Assemble - Alternative Design (2016)
I've been working on some ideas for making better use of real estate in the Assemble application. Because we have a large dataset (the inventory of BIM data) and visualizations of that dataset, space and layout need to be used efficiently.
The following is nowhere near a finished product nor complete coverage of the issues involved in this design effort, but it's an example of how I'm thinking through some issues and potential solutions based on customer feedback and newer product needs.
First Generation Layout
The original Assemble layout only had to handle a single model/dataset at a time and only the inventory and 3D. There wasn't a lot of wasted space, but it also had to handle less data than we do now.
Second Generation (Current) Layout
The second generation Assemble layout had to handle multiple models/datasets at a time, so we have more panels to manage what of that data users want to see. I did a little of the work to more efficiently lay out grid controls and model/version management for the second generation, but most of it was designed and done by another designer on the team. It established a consistent and more forward-looking design style, and included some newer ways of managing data that made it easier for people to find what they want to look at.
The Latest Design Alternative
The following design idea handles some of these issues. In this first screenshot you can see vertical space usage is collapsed quite a bit above the main content. I've been thinking about how opening a view in our product might feel more immersive, since people spend a decent number of minutes on a single view while they work through the model. The usual application-level nav bar isn't needed for administration or profile management, so using space for that is a waste. Instead, we could favor a way to get back to the main application and project, where the main navigation bar would be present. People would need to be aware that they are in a different mode, so changing the color of the top bar or even moving it to the bottom might create that effect.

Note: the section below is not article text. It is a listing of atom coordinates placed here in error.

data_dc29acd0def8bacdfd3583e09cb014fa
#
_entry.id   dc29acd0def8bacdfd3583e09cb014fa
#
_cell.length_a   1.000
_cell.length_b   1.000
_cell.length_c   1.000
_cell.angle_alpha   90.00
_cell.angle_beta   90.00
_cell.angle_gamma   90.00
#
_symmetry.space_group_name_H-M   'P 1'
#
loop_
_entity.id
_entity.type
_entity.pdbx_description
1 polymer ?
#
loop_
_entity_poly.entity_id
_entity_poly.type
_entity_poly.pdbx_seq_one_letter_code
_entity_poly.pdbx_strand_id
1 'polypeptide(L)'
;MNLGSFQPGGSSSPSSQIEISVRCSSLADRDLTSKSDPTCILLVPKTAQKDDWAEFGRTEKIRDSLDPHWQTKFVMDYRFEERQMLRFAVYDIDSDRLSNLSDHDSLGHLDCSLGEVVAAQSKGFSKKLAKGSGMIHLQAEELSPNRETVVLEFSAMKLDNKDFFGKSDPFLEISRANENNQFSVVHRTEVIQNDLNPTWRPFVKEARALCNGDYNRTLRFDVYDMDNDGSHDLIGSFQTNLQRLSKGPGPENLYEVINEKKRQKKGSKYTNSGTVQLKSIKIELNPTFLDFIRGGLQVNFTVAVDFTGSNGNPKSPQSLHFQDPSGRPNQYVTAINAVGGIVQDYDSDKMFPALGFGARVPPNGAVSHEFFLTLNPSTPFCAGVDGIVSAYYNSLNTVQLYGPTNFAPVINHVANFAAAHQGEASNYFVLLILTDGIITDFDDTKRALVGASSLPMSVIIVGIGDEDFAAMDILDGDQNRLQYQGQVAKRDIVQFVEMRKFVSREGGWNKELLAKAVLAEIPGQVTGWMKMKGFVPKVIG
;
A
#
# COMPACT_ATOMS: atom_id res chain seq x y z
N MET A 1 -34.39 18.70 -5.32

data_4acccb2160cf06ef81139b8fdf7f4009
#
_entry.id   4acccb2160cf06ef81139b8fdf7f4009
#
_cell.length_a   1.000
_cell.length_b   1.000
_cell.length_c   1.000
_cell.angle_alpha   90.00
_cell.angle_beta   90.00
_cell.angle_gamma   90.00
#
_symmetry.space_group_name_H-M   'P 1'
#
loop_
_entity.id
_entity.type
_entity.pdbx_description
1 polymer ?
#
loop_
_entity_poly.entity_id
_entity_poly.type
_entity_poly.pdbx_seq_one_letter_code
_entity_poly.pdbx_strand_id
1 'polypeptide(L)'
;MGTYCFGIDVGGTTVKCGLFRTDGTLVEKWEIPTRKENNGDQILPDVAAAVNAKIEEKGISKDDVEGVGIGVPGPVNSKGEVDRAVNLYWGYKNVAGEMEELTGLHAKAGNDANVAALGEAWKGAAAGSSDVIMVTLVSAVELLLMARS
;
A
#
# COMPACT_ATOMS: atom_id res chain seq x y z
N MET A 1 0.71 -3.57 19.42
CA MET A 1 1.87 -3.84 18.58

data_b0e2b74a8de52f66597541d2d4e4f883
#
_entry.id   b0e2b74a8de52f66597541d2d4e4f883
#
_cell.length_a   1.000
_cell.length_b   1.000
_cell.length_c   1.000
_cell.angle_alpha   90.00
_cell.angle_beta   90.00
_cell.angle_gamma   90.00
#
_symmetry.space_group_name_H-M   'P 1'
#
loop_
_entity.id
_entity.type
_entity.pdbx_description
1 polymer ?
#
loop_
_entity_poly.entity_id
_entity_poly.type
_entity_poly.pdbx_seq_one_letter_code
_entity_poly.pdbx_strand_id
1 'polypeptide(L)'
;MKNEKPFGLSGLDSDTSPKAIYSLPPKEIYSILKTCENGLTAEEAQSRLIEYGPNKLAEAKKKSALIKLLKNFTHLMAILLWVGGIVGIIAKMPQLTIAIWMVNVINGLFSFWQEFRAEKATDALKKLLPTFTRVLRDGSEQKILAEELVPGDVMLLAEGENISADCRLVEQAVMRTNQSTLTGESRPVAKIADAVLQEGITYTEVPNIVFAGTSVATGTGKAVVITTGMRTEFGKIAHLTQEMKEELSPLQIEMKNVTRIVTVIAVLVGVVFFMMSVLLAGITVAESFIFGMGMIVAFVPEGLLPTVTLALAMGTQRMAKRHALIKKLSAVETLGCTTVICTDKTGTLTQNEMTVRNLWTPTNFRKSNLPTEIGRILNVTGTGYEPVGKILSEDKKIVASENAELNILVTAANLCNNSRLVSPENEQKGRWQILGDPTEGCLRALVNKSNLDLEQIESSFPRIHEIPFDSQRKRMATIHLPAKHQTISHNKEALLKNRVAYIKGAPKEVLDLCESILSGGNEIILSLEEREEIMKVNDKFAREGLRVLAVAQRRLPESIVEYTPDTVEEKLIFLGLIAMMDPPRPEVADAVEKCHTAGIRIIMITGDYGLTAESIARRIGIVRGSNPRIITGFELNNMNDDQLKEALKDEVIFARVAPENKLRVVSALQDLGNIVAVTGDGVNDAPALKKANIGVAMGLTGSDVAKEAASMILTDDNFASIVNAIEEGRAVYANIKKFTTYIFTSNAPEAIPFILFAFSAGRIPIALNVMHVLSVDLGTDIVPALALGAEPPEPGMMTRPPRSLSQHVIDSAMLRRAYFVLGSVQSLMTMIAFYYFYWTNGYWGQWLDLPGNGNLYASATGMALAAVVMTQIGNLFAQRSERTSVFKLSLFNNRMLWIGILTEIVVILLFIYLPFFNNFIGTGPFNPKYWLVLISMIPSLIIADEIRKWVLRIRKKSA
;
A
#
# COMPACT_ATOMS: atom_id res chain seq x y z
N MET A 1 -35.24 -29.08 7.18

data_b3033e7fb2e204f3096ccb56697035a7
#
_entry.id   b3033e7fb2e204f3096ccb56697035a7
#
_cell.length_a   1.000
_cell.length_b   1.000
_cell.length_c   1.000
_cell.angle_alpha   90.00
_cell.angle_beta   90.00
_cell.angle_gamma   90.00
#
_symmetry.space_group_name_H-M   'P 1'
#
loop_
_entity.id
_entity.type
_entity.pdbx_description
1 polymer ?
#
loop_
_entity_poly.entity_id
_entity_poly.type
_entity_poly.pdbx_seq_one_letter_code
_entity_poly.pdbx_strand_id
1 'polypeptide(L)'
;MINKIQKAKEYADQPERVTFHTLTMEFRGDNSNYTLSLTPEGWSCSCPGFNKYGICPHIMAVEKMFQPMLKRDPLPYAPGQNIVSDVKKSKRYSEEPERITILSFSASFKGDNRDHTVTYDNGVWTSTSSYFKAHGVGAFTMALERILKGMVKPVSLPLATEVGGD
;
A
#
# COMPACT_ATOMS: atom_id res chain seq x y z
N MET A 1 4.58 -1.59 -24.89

Second, I have been working on combining the inventory grid and model tree. There are a lot of challenges with this and benefits you get from each component currently, but I've also noticed while watching customers that they often close the model tree and make the grid small and vertical so they can perform a lot of the same navigational interactions the model tree was designed for. Building a nav-version of the grid and then one-click toggling it into a full inventory mode may be a simpler, more learnable, space-saving approach, and would also afford the flexibility of the grouping ability of the inventory, in a nav form.
Expanding the inventory from nav mode to full mode where you can see many properties and quantities rolled up, the layout still affords plenty of space vertically and horizontally, and, again, you can always popout a visualization into another screen or two. What's great here, though, is the experiences of the model tree style for nav and the full inventory mode are the same; checkboxes, groupings, style, and controls are all provided and as flexible in both cases.
Even with our upcoming 2D drawings addition (see on the right), the layout with the model tree/inventory holds up nicely at the smallest size of our top 80% resolution usage. And if needed, you can always popout one of the visualizations to a second screen.
This approach overall has legs, but we'll have to mockup a lot more of the common scenarios to see if it holds up. The next step will be to cover it with some devs and the product manager, and then perhaps build out an Invision prototype that could demonstrate some of the feel of the interactions so we get a sense of the immersive mode and the transition from the inventory in nav mode vs full mode.